East Bay doctor removed from position after questioning stay-at-home orders

An East Bay doctor is calling for more dialog surrounding the lockdown in Contra Costa County. He and others are concerned the shelter-in-place orders may be doing more harm than good.

A letter questioning the effectiveness of lockdowns in Contra Costa County has led to unforeseen consequences for Dr. Michael deBoisblanc.

"Some of the county lockdown measures like keeping our kids out of school, really has proven to be safe. And that was the main reason we drafted this letter," he said.

deBoisblanc, along with doctors Pete Mazolewski and Brian Hopkins wrote of their, "deep concerns regarding more lockdown measures…The science is clear," the trio said in the multiple page letter, "that more lockdowns lead to much more non COVID morbidity and mortality…Public policy is being based on erroneous assumptions..."

"We’re worried some of the actions the county and government is taking, can definitely have negative impacts on the public health," said Dr. deBoisblanc.

deBoisblanc’s career experienced an almost immediate negative impact once the letter went public. He had been the Trauma Medical Director for John Muir Health. But Friday, John Muir sent a statement which read in part, "The Medical Director of Trauma and Regional Transfer Services is a contracted position and, after careful consideration, John Muir Health is not continuing with Dr. deBoisblanc in that position.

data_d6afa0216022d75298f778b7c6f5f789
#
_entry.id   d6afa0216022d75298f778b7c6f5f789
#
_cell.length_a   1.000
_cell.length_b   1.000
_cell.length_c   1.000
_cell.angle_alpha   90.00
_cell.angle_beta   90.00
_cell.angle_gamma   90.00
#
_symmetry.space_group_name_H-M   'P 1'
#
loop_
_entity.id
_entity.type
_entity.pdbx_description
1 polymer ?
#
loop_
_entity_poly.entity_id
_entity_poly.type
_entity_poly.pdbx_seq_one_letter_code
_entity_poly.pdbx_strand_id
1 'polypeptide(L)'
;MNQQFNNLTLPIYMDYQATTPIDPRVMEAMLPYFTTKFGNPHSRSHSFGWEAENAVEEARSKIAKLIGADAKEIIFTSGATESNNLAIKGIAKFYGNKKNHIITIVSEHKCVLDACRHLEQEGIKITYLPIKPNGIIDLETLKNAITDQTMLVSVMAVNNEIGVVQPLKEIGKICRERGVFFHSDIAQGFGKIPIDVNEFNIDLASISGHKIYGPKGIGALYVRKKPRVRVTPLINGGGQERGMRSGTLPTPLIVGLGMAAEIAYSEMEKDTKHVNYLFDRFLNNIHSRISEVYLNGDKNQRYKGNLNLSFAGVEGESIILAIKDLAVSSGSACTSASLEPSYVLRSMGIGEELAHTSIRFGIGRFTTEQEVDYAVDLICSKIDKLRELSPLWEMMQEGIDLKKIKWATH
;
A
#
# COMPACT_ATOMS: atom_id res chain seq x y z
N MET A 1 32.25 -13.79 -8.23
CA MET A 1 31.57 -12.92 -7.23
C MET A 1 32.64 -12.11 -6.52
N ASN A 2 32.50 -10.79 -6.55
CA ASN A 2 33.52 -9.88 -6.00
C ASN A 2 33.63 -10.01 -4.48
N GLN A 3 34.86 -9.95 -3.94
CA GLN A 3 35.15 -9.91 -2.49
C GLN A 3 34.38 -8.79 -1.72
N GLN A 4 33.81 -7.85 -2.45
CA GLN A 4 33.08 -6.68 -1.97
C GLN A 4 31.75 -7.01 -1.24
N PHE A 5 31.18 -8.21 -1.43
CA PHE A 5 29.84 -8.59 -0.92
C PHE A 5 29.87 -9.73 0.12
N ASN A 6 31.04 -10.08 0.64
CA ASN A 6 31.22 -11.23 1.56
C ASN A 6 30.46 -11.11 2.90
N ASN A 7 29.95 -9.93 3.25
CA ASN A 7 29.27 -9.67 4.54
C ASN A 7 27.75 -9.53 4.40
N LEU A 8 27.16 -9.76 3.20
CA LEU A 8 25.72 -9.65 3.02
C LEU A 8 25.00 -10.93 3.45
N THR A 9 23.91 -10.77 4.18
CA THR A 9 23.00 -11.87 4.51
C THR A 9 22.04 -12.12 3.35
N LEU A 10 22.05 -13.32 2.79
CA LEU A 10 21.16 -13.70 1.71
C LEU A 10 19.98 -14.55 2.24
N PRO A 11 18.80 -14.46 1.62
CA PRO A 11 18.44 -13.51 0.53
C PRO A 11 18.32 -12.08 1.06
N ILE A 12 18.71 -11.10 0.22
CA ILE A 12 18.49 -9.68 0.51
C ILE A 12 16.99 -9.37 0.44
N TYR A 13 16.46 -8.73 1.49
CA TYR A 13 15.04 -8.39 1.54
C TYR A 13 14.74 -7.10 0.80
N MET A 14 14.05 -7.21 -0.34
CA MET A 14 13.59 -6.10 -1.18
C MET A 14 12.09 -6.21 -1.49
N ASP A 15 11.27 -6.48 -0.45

The county health department sent an email critical of the doctor’s questions, and at least one member of the Board of Supervisors is pushing back.

"All of these orders have been based on strong science and good data," said John Gioia, the 1st Dist. supervisor for Contra Costa County. "They are citing data that our health department believes is not reflective of accurate current thinking."

There’s a section in the letter where the three doctors question using low ICU occupancy rates as a metric, for shutdown. They say those occupancy rates are routinely low. deBoisblanc admits that was worded poorly, ruffling feathers. Still there are others saying there should be more transparency surrounding the data used to trigger shutdowns.

"That only engenders trust and leads people to understand why we’re making these decisions and why we need them to behave in certain ways," said San Francisco Dist. 6 Supervisor Matt Haney.

Tuesday, he will introduce an ordinance at a special board meeting calling for full transparency of the data behind the business shutdown decisions.

"We felt these were important questions that the people who are affected by these measures deserved answers to," said Dr. deBoisblanc.

Three doctors in Contra Costa County are now doing mental calculus, after raising questions brought more than just simple answers.